Dame Joan Collins won't bow out, but many don't have a choice

still working: At the age of 83, Dame Joan Collins says she has no plans to retire, and she is not alone. (Picture: PA).still working: At the age of 83, Dame Joan Collins says she has no plans to retire, and she is not alone. (Picture: PA).
still working: At the age of 83, Dame Joan Collins says she has no plans to retire, and she is not alone. (Picture: PA).
As Dame Joan Collins says she doesn't '˜see the point' of retiring, Chris Bond looks at whether retirement is actually good for people?

For many people retirement is that golden horizon they can see shimmering in the distance, that longed-for day when they can quit working and start doing more of the things they really want to do free from the daily grind.

It’s the reward for decades of hard work and an opportunity to embark on new adventures.

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That’s the dream many carry with them, but there are others, like Dame Joan Collins, who don’t want to give up working.

The 83-year-old actress and author said if the time does come when she is “retired” from film or theatre projects, she will write or design.

Speaking yesterday to Good Morning Britain’s Piers Morgan and Susanna Reid, she said: “I don’t see the point, I would get really bored, you know.

“If they do retire me from films or theatre, or my one-woman show, then I will write or design. I will do something. I’m not a person who can sit around doing nothing.”

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Certainly if you love what you’re doing then why would you want to quit? I interviewed the legendary singer Tony Bennett in 2014, when the then 88-year-old offered this sage observation: “I paint every day and I’ve still got my voice. I’m in good health and I’m still learning. I heard somebody being asked once if they were going to retire and they said ‘retire to what?’ That’s how I feel.”

So is retirement all it’s cracked up to be? Or is it a luxury that few can enjoy without seeing a dip in their standard of living?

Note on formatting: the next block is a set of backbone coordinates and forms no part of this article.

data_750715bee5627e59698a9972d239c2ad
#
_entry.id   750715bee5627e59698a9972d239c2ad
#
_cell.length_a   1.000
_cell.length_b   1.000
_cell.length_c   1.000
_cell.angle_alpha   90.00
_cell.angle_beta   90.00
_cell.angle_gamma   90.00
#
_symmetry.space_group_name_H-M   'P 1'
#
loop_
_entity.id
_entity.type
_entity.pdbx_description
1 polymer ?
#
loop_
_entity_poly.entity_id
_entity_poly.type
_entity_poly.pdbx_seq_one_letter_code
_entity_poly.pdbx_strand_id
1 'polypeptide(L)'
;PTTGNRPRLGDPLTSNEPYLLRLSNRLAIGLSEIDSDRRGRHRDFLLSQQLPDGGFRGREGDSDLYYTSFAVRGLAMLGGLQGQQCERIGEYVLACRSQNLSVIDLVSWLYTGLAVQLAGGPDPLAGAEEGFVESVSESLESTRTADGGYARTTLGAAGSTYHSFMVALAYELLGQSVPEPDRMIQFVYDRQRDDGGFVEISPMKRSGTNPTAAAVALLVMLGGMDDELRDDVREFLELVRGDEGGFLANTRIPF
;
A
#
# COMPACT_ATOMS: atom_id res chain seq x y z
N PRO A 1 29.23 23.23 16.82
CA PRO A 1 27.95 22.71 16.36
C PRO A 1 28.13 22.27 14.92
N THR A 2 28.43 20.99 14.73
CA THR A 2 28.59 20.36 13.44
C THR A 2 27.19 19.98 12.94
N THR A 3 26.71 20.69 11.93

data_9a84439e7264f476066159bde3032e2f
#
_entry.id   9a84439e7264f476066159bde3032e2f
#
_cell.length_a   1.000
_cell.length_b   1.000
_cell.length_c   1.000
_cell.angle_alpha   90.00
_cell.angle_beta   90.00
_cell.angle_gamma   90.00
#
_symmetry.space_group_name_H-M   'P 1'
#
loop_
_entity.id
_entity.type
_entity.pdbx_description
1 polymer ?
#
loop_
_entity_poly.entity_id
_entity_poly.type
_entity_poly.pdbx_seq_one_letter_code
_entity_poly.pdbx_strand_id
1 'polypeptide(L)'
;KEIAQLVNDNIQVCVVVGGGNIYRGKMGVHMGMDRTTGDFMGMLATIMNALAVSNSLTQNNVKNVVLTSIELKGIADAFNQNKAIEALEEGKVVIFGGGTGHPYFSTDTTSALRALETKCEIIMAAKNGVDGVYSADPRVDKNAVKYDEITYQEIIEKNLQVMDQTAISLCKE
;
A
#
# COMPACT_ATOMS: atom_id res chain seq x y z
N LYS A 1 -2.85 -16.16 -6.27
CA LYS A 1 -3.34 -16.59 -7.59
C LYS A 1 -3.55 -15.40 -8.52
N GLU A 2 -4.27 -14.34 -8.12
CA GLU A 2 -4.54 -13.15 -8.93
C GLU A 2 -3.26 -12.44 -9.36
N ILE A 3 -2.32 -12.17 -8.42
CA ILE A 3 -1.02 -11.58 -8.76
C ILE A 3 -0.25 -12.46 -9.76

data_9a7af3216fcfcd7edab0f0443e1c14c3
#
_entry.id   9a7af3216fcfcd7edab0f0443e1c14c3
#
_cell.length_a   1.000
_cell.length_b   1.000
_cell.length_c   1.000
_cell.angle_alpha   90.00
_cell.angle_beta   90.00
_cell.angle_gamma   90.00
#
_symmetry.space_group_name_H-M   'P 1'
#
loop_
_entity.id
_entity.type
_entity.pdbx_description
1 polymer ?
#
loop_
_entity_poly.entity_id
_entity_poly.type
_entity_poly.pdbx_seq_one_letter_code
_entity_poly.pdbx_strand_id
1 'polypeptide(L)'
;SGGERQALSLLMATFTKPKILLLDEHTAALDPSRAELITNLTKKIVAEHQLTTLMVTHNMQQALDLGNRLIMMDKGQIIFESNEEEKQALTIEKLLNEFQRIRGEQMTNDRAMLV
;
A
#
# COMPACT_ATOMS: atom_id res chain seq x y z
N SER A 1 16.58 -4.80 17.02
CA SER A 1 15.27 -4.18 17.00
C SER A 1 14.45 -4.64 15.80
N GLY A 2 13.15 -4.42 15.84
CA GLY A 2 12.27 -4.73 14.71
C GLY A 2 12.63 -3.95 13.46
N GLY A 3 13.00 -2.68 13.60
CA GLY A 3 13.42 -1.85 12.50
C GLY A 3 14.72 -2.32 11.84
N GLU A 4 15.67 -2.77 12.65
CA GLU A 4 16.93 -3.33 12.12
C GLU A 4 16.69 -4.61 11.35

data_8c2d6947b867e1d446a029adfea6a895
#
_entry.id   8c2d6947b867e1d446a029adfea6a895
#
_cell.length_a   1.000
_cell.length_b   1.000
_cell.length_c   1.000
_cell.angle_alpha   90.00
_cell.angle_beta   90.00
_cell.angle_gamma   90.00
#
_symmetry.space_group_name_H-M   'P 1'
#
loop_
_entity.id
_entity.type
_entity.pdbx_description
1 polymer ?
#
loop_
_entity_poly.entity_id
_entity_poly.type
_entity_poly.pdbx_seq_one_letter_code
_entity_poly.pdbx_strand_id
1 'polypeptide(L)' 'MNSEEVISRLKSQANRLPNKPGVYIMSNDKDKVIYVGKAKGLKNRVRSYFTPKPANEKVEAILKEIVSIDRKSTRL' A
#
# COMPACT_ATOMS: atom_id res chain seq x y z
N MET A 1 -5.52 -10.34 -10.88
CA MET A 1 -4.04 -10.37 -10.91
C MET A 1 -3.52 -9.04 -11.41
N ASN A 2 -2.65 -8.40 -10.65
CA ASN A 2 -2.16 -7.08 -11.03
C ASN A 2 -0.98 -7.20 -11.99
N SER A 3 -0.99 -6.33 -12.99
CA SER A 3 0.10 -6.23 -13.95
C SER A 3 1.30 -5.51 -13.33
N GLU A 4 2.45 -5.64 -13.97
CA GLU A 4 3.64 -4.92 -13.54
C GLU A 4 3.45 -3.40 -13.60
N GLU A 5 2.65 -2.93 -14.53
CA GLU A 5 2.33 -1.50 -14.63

There was a time when if you were still around five years after retiring you’d done pretty well. But today, a growing number of people are using their retirement to fulfil lifelong dreams and ambitions, whether it’s going on a round-the-world trip, writing that long-promised novel, learning a new language, or even taking up skydiving.

There are no shortage of studies, either, indicating that quitting work is good for your health, chiefly due to the benefits of more exercise, less stress, and greater sleep enjoyed by people who have retired.

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However, while for some people retirement is a passport to an exciting new chapter in their life, for others it brings with it the spectre of ill-health and the onset of growing physical and mental limitations.

Health and happiness are closely entwined and if you lose one the other is greatly impinged.

Another key factor is the size of your pension pot. The days of final salary pensions are all but gone for most people and, for many, the idea of taking early retirement is little more than a pipe dream.

There has been a dramatic increase in people over the age of 55 drawing on the equity of their property in order to get by in recent years, while a report published in December by the independent financial advisers Chase de Vere, warned that many Britons want to enjoy a long retirement but aren’t saving enough cash to support themselves in old age.

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Those of us wanting to reap the health benefits of retirement face waiting longer than ever before – with the state pension age rising to 66 in three years time, and to 67 by 2028.

Only last week a new study for the Department for Work and Pensions (DWP) suggested that workers under the age of 30 may not get a pension until they reach 70 – leaving millions of people facing the prospect of working longer.

This is one of the downsides of a longer life expectancy and means when it comes to retirement some people are far better off than others.

In the end it boils down to choice and whether you choose to work because you enjoy it, or because you can’t afford not to.

And the reality is there’s a gulf of difference between the two.